China Cracks Down on Wealth-flaunting Influencers

As China looks to crack down on social inequality due to challenged economic growth and the pursuit of social stability, local authorities have closed down the social media accounts of three high profile, wealth-flaunting influencers with millions of followers, among others.

On Tuesday, three of China’s most talked about gala-attending, high jewelry-buying, Birkin bag-collecting personalities — Wang Hongquanxin, Baoyu Jiajie and Bo Gongzi, — saw their social media presence wiped out on Douyin, Xiaohongshu and Weibo.

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Their social media handles became unsearchable on these platforms.

Wang is a Beijing-based influencer known for his luxurious lifestyle, collection of rare Hermès bags and jade jewelry. He recently opened a secondhand luxury store called Quranus by SKP Beijing. Last week, he was photographed attending a BMW event hosted by Naomi Campbell in Cannes.

Baoyu Jiajie, meaning Abalone Sister in Chinese, comes from a family that owns a luxury dried goods chain in Hong Kong and Macao that specializes in pricy dried abalone, fish maw, shark fin and swallow’s nest. In her social media posts, she can be seen frequently attending exclusive events and dinners alongside Hong Kong society elites and celebrities.

Bo Gongzi, meanwhile, is known to be a big spender at Hermès and the owner of a pricy Dior Men coat with embroidered feather motifs from the brand’s fall 2020 collection. He often posts about his luxury shopping and travel experiences and attending fashion and high jewelry trunk shows.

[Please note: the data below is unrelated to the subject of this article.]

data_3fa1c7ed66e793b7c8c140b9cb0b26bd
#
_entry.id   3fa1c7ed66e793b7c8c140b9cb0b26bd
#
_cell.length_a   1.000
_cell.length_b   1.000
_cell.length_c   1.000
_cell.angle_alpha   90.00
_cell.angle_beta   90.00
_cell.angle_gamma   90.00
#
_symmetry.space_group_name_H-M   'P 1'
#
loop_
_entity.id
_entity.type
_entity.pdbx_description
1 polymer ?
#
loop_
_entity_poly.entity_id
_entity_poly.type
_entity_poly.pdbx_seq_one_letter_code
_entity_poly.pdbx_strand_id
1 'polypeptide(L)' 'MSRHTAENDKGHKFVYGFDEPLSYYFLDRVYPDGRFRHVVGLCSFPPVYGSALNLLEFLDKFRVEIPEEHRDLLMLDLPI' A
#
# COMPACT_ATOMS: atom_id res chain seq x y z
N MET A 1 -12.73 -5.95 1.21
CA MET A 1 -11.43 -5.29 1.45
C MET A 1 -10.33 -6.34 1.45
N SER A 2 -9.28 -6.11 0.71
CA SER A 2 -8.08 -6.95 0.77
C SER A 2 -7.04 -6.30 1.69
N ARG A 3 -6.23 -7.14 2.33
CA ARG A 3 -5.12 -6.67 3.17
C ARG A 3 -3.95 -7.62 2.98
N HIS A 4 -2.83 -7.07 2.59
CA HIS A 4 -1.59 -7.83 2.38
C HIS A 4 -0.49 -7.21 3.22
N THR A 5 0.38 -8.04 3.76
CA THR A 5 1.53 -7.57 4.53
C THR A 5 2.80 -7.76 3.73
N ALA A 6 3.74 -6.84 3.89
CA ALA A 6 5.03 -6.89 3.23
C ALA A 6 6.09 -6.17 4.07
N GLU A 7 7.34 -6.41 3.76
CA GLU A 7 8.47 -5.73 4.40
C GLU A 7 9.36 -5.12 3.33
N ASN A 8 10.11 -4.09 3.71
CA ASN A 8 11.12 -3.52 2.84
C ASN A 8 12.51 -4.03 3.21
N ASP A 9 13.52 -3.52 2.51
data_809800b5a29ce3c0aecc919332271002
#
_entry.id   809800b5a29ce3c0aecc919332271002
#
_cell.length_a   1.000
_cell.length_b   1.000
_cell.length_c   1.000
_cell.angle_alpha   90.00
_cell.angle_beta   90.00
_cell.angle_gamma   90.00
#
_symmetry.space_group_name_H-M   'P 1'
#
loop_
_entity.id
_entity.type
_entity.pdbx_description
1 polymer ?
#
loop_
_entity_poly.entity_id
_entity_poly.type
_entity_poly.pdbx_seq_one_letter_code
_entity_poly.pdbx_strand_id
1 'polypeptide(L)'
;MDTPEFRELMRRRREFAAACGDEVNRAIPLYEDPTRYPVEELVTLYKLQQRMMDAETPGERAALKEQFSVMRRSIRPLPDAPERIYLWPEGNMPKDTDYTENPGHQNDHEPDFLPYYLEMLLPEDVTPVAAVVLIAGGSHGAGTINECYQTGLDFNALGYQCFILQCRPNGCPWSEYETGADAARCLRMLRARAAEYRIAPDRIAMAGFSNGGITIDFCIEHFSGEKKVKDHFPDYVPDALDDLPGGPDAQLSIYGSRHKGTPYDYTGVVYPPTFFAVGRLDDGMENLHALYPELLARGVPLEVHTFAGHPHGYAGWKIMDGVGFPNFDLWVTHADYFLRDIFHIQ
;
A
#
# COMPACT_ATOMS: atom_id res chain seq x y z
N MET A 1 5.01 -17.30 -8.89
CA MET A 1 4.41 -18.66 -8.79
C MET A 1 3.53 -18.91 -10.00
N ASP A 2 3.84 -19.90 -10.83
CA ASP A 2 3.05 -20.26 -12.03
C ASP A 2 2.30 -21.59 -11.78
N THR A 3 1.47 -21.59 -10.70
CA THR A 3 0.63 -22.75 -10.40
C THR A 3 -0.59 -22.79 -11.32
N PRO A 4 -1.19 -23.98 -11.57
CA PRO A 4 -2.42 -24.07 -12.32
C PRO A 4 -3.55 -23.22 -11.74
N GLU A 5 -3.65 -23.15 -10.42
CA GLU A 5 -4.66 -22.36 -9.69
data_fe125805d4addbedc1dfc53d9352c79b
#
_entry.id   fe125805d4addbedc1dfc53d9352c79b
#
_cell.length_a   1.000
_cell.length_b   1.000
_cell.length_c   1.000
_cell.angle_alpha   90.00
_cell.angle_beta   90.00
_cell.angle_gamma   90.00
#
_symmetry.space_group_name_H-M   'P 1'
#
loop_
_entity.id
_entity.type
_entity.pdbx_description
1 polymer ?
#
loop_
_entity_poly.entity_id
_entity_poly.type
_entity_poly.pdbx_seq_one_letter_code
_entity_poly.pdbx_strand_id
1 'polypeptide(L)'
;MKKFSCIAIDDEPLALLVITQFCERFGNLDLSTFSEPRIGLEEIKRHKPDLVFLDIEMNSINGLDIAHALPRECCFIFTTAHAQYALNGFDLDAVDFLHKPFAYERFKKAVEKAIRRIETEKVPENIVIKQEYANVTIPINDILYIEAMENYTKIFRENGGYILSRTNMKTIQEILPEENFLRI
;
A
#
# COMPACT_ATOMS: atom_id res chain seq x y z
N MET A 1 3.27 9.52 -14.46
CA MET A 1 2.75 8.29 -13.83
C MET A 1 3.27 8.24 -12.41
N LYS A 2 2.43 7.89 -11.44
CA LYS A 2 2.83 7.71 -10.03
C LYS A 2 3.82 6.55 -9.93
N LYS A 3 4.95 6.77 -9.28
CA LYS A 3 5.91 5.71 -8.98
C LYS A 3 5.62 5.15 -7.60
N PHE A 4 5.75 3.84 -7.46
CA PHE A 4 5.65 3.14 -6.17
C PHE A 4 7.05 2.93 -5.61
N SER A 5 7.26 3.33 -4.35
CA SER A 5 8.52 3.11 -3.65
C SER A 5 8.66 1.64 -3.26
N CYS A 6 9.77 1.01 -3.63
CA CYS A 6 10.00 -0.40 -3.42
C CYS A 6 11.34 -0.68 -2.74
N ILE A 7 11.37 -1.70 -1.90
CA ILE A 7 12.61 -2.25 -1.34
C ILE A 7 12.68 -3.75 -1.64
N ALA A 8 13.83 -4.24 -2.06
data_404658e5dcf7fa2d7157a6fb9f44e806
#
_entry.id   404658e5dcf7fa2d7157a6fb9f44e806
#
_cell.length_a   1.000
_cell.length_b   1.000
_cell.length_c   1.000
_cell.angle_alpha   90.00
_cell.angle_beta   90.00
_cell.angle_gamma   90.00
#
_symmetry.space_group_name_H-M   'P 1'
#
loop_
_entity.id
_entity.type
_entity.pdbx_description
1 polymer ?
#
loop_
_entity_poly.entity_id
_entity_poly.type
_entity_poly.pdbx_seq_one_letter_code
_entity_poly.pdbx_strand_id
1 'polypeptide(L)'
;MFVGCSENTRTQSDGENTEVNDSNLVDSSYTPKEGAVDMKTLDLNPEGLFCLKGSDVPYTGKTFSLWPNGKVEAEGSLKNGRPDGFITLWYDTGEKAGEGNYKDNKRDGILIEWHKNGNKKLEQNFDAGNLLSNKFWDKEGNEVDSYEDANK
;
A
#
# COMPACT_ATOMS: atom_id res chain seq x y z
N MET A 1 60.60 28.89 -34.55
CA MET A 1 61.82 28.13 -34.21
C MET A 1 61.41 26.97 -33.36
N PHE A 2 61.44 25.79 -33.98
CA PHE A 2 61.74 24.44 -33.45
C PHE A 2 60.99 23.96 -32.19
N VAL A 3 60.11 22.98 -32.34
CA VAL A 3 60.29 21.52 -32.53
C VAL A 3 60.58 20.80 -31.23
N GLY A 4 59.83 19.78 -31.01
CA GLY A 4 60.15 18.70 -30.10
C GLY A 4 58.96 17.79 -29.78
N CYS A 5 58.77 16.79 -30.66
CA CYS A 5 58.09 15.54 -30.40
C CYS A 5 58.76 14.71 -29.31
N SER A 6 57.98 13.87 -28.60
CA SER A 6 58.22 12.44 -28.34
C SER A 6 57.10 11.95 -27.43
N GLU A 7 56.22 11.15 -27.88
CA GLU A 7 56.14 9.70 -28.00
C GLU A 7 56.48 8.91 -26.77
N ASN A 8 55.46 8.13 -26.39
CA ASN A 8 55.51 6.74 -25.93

According to state-owned media The Cover, the ban is part of China’s effort to create a “social-ecological environment that is civilized, healthy and harmonious.”

Douyin said it had removed 4,701 messages and 11 accounts from May 1-7. Xiaohongshu said it had cleaned up 4,273 “illegal” posts in the past two weeks and closed 383 accounts, and Weibo said it had removed more than 1,100 pieces of content in the period, after carrying out special management work on “undesirable value-orientated content,” including content “showing off wealth and worshipping money.”

The crackdown on these influencers is a blow to luxury brands’ efforts to create localized viral content to promote brand awareness and introduce new styles in the form of user-generated video among Chinese consumers.

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